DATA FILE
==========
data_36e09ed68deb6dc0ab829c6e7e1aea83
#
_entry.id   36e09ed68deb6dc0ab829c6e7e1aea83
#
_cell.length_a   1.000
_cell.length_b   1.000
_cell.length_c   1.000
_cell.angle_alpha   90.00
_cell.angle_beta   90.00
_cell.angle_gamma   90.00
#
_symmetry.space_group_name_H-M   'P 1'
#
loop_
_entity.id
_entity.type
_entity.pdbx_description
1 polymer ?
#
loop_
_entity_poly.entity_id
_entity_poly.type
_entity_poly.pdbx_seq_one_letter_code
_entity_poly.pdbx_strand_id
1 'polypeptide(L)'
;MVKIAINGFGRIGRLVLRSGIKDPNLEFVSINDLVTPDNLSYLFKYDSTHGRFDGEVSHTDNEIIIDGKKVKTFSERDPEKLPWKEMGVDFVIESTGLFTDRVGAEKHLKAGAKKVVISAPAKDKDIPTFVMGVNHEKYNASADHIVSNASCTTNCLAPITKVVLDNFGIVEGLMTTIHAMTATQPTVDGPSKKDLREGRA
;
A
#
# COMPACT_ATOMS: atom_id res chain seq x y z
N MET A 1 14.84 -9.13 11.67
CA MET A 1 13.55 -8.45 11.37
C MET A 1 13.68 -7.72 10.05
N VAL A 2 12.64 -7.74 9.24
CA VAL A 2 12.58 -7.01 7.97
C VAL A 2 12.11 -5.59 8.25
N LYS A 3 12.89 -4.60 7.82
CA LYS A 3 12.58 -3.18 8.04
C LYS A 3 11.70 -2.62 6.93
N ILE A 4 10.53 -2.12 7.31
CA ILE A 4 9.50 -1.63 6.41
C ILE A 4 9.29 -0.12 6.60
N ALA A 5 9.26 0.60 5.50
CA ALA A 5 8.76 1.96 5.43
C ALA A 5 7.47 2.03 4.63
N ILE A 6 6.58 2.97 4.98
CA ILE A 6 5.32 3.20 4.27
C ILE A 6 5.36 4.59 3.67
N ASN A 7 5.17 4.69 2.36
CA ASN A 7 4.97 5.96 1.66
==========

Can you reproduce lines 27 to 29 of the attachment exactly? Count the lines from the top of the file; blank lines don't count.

;
A
#